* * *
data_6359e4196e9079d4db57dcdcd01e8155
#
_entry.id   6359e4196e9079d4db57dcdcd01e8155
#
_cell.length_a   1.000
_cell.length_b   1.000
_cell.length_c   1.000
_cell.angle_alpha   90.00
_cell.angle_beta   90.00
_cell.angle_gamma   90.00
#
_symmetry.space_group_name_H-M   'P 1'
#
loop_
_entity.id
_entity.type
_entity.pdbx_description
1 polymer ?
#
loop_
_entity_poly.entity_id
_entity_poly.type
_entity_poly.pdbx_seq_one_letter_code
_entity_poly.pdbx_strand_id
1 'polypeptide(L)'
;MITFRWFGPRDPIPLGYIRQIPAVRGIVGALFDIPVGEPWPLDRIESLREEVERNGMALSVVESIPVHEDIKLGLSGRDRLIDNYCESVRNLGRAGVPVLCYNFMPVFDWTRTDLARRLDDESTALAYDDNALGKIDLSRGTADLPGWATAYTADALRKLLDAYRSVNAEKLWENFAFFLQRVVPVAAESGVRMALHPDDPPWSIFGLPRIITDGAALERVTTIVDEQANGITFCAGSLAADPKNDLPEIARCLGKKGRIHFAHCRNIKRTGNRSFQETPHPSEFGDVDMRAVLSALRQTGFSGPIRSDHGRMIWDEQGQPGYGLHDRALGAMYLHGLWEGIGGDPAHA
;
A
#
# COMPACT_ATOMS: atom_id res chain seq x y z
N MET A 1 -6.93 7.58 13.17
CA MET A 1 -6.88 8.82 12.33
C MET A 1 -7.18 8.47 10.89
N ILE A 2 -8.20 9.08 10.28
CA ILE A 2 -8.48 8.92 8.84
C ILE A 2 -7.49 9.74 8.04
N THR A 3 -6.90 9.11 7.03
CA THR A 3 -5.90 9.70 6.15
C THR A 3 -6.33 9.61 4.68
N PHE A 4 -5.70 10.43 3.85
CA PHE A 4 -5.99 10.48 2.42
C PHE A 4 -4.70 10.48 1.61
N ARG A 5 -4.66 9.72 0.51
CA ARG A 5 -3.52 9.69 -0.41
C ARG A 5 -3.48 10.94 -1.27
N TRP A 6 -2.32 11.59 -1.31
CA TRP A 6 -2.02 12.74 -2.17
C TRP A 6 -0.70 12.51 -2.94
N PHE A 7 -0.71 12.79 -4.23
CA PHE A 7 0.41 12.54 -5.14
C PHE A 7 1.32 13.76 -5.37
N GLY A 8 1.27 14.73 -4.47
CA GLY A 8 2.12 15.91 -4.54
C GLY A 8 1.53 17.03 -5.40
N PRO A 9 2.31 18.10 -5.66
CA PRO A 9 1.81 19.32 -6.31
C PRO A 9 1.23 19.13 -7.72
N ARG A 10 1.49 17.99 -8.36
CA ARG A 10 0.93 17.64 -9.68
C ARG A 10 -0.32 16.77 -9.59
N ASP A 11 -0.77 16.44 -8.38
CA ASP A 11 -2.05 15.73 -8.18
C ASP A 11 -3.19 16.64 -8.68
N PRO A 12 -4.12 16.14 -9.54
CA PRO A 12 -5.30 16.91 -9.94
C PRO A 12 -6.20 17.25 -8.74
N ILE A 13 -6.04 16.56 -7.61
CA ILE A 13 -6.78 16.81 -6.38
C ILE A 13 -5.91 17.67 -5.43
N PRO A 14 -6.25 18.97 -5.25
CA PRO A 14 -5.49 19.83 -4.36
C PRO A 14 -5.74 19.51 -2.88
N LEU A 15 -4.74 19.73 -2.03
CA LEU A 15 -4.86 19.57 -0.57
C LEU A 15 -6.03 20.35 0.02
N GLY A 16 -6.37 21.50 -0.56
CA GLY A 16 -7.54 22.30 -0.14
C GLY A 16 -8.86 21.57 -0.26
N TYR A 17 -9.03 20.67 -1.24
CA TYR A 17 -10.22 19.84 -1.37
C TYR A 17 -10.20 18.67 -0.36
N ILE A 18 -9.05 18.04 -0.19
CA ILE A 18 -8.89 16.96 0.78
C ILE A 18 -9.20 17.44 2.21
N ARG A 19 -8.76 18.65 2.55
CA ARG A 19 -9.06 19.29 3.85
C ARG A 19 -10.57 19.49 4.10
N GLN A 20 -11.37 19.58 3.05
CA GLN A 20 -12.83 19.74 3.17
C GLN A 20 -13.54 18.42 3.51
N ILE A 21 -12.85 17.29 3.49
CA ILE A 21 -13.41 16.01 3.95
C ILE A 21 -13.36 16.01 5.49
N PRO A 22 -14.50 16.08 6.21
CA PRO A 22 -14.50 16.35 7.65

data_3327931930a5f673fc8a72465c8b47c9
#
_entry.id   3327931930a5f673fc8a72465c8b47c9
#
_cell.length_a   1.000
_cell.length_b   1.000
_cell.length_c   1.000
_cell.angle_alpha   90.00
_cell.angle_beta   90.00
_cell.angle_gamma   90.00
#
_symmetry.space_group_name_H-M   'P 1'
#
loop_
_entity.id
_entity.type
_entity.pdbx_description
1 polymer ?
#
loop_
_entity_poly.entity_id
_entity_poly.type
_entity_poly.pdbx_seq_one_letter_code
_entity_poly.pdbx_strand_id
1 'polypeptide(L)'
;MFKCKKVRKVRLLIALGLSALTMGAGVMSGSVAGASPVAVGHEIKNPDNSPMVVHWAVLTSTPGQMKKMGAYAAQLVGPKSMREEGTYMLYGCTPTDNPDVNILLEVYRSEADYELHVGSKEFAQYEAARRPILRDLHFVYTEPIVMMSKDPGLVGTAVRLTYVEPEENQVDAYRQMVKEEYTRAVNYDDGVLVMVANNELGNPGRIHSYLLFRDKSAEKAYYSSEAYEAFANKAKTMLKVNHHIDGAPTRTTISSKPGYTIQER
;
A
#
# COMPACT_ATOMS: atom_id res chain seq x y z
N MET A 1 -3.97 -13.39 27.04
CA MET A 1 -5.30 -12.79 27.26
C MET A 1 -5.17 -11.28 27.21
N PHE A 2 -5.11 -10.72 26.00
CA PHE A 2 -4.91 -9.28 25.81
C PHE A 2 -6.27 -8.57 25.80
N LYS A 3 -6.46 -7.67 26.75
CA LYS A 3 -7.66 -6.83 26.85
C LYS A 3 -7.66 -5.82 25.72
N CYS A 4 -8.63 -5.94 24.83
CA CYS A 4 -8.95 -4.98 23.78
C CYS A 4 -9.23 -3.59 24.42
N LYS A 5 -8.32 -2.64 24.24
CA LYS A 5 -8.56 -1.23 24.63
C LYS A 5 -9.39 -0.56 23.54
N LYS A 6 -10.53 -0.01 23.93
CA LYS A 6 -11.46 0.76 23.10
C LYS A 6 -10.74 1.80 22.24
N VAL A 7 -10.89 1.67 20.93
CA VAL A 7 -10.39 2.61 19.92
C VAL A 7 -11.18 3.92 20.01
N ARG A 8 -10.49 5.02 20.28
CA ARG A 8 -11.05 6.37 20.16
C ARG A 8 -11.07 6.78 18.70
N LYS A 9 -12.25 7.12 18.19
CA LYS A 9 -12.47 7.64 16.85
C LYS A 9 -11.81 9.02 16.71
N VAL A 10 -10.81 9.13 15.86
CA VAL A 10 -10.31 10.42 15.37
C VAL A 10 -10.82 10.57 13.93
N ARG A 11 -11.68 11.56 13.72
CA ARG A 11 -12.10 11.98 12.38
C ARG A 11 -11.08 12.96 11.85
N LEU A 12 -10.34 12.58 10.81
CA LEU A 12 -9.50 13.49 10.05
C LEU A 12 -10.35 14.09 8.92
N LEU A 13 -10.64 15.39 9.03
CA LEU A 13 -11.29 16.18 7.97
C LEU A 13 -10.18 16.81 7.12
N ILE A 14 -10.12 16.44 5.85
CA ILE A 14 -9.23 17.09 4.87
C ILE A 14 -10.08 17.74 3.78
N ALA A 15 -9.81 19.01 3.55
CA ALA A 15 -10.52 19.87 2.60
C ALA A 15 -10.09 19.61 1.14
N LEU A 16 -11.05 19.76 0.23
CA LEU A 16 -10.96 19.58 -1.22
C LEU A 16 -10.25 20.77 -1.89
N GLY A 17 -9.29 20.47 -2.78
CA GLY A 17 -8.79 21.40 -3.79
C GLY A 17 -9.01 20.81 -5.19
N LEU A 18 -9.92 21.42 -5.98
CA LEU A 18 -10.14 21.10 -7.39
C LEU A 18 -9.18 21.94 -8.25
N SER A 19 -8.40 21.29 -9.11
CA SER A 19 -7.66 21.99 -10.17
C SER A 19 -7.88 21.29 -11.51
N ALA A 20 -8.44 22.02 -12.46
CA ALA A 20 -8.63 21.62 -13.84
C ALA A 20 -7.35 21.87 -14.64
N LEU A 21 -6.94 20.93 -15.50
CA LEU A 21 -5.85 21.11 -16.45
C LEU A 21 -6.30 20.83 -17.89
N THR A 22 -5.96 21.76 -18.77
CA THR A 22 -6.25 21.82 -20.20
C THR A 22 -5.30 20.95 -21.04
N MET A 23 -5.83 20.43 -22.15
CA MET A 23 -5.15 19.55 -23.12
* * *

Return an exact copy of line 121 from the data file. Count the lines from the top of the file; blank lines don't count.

;MFKCKKVRKVRLLIALGLSALTMGAGVMSGSVAGASPVAVGHEIKNPDNSPMVVHWAVLTSTPGQMKKMGAYAAQLVGPKSMREEGTYMLYGCTPTDNPDVNILLEVYRSEADYELHVGSKEFAQYEAARRPILRDLHFVYTEPIVMMSKDPGLVGTAVRLTYVEPEENQVDAYRQMVKEEYTRAVNYDDGVLVMVANNELGNPGRIHSYLLFRDKSAEKAYYSSEAYEAFANKAKTMLKVNHHIDGAPTRTTISSKPGYTIQER